Perhaps I should have asked what method the early Church Fathers used for interpretation? Was it solely Divine inspiration and Tradition, or was there a methodology as well. Even considering the Bible came from the Church as opposed to the Church coming from the Bible, at some point did not someone have to decide which passages were literal and which ones are to be taken figuratively?  Again, please pardon my ignorance.
Most Protestants come at it "Bible first," if you will, whereas Orthodox come at it from the opposite. Put it another way, taking the example of John 6: it had to be literal since the Church has always believed, preached and taught that the Bread and Wine are the Body and Blood of Christ.
The Bible is the book of the Church and must be interpreted/understood in that context. That is the hermaneutic.
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« Reply #29 on: February 21, 2012, 05:33:02 PM »

Most Protestants come at it "Bible first," if you will, whereas Orthodox come at it from the opposite.

That puts it very clearly and succinctly, and is well-worth remembering, whichever side of the fence one is on.
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« Reply #30 on: February 21, 2012, 05:35:51 PM »

Quote
Most Protestants come at it "Bible first," if you will, whereas Orthodox come at it from the opposite
I wouldn't really say that, since I doubt very seriously that Orthodox dont hold to "bible last".

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« Reply #31 on: February 21, 2012, 06:23:33 PM »

Quote
Most Protestants come at it "Bible first," if you will, whereas Orthodox come at it from the opposite
I I doubt very seriously that Orthodox dont hold to "bible last".

I don't think Katherine meant Bible last: I think she meant Church first.
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« Reply #32 on: February 21, 2012, 08:42:18 PM »

Perhaps I should have asked what method the early Church Fathers used for interpretation? Was it solely Divine inspiration and Tradition, or was there a methodology as well. Even considering the Bible came from the Church as opposed to the Church coming from the Bible, at some point did not someone have to decide which passages were literal and which ones are to be taken figuratively?  Again, please pardon my ignorance.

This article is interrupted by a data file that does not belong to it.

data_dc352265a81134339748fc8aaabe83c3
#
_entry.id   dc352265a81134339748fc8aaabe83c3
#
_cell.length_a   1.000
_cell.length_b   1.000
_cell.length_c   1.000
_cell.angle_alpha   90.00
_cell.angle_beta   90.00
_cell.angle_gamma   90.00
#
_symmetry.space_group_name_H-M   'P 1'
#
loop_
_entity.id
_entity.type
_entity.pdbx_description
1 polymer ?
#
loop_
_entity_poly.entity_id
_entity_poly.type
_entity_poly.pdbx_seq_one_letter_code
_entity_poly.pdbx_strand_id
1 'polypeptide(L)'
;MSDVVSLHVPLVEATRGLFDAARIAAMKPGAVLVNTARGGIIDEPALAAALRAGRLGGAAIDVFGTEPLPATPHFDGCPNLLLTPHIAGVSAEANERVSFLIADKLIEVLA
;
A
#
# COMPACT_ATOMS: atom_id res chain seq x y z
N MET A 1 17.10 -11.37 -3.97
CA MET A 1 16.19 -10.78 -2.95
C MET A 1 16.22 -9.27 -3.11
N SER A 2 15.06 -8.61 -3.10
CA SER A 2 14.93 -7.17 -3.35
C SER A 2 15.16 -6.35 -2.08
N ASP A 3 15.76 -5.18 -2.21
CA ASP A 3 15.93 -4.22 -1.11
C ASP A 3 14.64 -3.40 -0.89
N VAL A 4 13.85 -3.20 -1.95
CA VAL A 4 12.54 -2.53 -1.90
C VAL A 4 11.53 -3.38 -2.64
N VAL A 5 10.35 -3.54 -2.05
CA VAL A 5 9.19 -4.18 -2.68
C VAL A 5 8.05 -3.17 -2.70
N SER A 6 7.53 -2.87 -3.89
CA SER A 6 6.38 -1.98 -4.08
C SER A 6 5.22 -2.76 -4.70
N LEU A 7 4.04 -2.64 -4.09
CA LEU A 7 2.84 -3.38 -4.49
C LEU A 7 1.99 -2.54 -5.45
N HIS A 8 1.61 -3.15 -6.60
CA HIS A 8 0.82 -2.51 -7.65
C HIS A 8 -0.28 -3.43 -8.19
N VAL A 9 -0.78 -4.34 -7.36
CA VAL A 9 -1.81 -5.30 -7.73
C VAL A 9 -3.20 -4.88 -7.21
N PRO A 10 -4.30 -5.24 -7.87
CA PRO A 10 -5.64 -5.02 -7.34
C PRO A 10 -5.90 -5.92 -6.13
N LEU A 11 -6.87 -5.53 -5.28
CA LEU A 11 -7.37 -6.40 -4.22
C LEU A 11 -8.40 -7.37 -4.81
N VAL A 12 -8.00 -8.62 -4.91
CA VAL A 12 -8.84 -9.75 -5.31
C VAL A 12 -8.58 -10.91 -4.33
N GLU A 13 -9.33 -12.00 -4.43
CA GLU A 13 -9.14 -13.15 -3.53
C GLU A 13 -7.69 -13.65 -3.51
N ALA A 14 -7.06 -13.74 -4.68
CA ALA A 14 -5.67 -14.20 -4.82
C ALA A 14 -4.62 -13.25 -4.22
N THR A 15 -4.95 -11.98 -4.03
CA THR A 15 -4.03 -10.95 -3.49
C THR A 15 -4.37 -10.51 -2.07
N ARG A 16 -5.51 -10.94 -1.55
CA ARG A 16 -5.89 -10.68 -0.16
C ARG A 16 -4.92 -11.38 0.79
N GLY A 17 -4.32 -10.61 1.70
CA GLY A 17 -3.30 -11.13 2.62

Most Protestants come at it "Bible first," if you will, whereas Orthodox come at it from the opposite. Put it another way, taking the example of John 6: it had to be literal since the Church has always believed, preached and taught that the Bread and Wine are the Body and Blood of Christ.
The Bible is the book of the Church and must be interpreted/understood in that context. That is the hermaneutic.
I wonder whether it would be better to say that Protestants think they take the Bible literally, but really they don't.

Exactly. What they do tend to do is take their own particular interpretation literally. This is a common tendency amongst us all, but Orthodoxy has a built-in correction - the Church.

That must be a very comforting feeling! I must confess I can be a little paranoid about interpretation. Forgive my ignorance but what methodology (hermeneutics) does Orthodoxy use to interpret Scripture and determine what passages are to be taken literally and which are more figurative?